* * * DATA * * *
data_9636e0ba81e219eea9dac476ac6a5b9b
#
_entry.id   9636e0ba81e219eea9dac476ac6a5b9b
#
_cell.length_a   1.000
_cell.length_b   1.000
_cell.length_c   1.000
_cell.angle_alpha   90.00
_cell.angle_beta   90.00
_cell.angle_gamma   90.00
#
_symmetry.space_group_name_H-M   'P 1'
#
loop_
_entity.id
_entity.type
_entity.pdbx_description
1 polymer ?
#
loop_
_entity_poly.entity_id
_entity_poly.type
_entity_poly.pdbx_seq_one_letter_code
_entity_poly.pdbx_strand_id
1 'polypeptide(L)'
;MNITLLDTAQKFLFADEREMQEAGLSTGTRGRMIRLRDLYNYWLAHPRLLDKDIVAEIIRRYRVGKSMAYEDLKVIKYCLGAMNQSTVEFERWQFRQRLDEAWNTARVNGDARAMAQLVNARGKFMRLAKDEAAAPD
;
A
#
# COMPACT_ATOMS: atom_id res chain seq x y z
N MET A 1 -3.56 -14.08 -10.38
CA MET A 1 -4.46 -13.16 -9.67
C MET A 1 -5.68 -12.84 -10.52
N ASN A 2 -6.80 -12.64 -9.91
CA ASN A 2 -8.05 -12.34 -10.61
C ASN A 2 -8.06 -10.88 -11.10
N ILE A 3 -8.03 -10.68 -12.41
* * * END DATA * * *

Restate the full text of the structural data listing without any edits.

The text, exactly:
data_9636e0ba81e219eea9dac476ac6a5b9b
#
_entry.id   9636e0ba81e219eea9dac476ac6a5b9b
#
_cell.length_a   1.000
_cell.length_b   1.000
_cell.length_c   1.000
_cell.angle_alpha   90.00
_cell.angle_beta   90.00
_cell.angle_gamma   90.00
#
_symmetry.space_group_name_H-M   'P 1'
#
loop_
_entity.id
_entity.type
_entity.pdbx_description
1 polymer ?
#
loop_
_entity_poly.entity_id
_entity_poly.type
_entity_poly.pdbx_seq_one_letter_code
_entity_poly.pdbx_strand_id
1 'polypeptide(L)'
;MNITLLDTAQKFLFADEREMQEAGLSTGTRGRMIRLRDLYNYWLAHPRLLDKDIVAEIIRRYRVGKSMAYEDLKVIKYCLGAMNQSTVEFERWQFRQRLDEAWNTARVNGDARAMAQLVNARGKFMRLAKDEAAAPD
;
A
#
# COMPACT_ATOMS: atom_id res chain seq x y z
N MET A 1 -3.56 -14.08 -10.38
CA MET A 1 -4.46 -13.16 -9.67
C MET A 1 -5.68 -12.84 -10.52
N ASN A 2 -6.80 -12.64 -9.91
CA ASN A 2 -8.05 -12.34 -10.61
C ASN A 2 -8.06 -10.88 -11.10
N ILE A 3 -8.03 -10.68 -12.41